"Uncertainty", also called "Knightian uncertainty", is like risk, but not quite the same. Risk is when you can calculate the probability of gains and losses, like when you play roulette or blackjack. Uncertainty is when you don't know the odds. Frank Knight observed that entrepreneurship involves a lot more uncertainty than risk. When you start a new business, you don't really know how to calculate the odds that your idea will succeed - whether personal computer users will embrace a graphical user interface, whether people will want to post their pictures on a social network, etc."
This is similar to a theme of my research that says that speculation is in part an attempt to deal with uncertainty. Knight argues that entrepreneurship is not about risk (as this can be quantified and insured or hedged away). As such, the wealth of the technology entrepreneurs is a return for taking a gamble when the odds are completely unknown. As Noah Smith says, people do not like uncertainty. They at least want to know the odds.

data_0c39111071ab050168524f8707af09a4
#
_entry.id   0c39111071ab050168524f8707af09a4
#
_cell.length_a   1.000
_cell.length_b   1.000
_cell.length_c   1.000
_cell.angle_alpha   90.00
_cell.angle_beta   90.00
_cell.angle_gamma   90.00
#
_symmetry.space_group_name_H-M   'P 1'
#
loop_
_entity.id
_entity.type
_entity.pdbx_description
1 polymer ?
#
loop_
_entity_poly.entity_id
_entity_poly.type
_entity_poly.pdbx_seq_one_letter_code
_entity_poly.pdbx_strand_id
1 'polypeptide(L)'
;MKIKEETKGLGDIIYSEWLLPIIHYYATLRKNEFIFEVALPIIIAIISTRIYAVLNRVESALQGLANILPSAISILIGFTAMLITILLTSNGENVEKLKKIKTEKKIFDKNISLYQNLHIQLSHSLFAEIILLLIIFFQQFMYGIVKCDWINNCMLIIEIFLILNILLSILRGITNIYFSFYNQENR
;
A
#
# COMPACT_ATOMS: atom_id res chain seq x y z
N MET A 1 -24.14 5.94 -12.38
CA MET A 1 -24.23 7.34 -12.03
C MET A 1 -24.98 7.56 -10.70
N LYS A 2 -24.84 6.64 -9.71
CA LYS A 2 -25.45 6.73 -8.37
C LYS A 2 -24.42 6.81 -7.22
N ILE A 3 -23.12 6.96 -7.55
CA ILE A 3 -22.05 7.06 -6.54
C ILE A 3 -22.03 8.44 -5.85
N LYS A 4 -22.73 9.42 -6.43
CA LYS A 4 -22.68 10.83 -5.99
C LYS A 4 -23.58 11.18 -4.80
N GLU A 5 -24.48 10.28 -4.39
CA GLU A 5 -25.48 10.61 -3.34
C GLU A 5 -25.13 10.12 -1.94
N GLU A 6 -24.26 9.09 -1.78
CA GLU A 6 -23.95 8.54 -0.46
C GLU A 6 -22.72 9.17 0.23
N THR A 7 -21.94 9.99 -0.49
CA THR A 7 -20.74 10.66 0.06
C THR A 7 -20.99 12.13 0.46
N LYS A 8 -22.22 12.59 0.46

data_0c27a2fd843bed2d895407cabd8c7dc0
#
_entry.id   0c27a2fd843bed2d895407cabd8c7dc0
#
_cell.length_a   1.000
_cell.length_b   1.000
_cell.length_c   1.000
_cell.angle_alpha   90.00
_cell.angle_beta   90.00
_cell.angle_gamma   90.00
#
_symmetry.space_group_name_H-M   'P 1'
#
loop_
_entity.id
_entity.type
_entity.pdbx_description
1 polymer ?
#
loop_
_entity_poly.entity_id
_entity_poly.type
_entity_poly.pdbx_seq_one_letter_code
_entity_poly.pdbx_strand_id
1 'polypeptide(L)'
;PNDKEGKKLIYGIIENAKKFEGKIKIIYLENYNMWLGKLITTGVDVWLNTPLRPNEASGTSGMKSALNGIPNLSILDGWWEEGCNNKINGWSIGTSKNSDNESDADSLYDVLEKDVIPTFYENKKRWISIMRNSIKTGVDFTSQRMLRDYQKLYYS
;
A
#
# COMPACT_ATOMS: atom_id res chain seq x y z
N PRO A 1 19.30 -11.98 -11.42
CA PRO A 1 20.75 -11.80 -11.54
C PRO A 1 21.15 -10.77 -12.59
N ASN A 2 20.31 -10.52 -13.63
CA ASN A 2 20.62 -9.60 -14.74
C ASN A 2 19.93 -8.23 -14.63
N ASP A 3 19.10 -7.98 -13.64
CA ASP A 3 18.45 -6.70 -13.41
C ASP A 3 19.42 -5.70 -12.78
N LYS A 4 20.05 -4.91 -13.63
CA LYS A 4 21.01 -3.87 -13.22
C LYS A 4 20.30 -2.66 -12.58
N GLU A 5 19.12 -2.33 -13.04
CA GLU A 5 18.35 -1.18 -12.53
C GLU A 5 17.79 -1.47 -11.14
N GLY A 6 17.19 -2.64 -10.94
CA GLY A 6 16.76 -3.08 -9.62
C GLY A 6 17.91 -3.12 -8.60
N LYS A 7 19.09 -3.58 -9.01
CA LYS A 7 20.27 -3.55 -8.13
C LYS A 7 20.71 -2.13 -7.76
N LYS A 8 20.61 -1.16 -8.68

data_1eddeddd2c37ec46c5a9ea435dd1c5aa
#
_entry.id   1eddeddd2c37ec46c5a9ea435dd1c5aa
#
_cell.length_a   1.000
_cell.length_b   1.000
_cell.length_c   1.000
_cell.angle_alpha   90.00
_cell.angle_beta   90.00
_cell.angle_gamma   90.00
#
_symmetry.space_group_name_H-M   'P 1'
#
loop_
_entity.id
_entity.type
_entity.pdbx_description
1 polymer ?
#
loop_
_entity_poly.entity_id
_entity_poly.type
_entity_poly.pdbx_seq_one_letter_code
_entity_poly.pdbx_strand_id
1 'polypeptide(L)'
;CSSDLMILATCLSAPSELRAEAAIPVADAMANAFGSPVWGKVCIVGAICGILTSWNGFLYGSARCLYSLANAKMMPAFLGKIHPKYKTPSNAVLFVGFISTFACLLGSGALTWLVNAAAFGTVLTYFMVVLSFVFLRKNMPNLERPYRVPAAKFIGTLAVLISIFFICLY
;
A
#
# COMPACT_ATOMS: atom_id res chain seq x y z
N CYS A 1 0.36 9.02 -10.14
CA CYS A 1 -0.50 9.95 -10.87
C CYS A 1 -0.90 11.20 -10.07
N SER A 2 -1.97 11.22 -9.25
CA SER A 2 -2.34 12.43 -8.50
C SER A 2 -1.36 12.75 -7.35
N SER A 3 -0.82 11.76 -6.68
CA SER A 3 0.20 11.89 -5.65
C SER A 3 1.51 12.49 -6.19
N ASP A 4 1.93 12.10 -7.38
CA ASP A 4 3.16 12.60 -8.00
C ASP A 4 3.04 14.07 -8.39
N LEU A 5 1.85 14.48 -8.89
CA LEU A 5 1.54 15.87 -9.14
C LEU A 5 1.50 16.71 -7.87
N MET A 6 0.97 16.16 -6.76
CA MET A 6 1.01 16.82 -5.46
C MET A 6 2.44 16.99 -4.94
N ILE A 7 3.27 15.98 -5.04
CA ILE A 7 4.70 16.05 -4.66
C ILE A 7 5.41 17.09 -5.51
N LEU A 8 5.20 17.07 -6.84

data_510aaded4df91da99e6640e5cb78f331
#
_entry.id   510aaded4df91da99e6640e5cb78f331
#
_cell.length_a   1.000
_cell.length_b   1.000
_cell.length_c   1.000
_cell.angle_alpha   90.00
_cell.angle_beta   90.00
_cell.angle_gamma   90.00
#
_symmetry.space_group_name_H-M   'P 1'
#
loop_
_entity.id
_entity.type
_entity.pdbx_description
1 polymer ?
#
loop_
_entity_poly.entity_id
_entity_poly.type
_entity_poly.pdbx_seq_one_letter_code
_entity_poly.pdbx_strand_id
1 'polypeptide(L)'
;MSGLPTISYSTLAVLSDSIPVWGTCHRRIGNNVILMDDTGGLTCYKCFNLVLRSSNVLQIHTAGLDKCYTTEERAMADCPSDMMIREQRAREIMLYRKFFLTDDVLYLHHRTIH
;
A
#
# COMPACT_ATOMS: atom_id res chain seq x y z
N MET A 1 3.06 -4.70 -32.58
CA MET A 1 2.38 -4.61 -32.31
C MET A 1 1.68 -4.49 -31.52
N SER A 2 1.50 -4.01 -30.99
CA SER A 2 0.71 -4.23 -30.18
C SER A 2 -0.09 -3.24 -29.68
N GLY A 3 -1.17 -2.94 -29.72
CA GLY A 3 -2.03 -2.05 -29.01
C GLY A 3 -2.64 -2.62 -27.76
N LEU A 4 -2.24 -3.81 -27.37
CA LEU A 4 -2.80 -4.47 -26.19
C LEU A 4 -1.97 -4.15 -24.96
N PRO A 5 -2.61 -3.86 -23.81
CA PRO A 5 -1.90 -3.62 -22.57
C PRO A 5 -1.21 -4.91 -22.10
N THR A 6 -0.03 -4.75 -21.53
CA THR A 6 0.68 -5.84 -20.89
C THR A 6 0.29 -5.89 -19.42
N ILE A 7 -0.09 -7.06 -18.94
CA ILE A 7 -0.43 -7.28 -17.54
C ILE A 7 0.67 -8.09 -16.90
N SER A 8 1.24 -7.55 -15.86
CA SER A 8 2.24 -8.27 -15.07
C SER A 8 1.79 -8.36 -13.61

Smith argues that the return to uncertainty is overpriced. He cites the discussion by Felix Salmon and Gideon Lewis-Klaus' book No Exit. However, can this be the way to look at it? The risk or odds are unknown. If you want to think of it this way, there should be a balance of supply and demand and, with supply of potential entrepreneurs increasing, the price should fall. This is not the return that comes from success but the probability of being successful. The same amount of success could be spread over more entrepreneurs but it is not clear that the amount of success is fixed. In other places it is argued that the more the supply of entrepreneurs, the more the chances of new and successful ideas.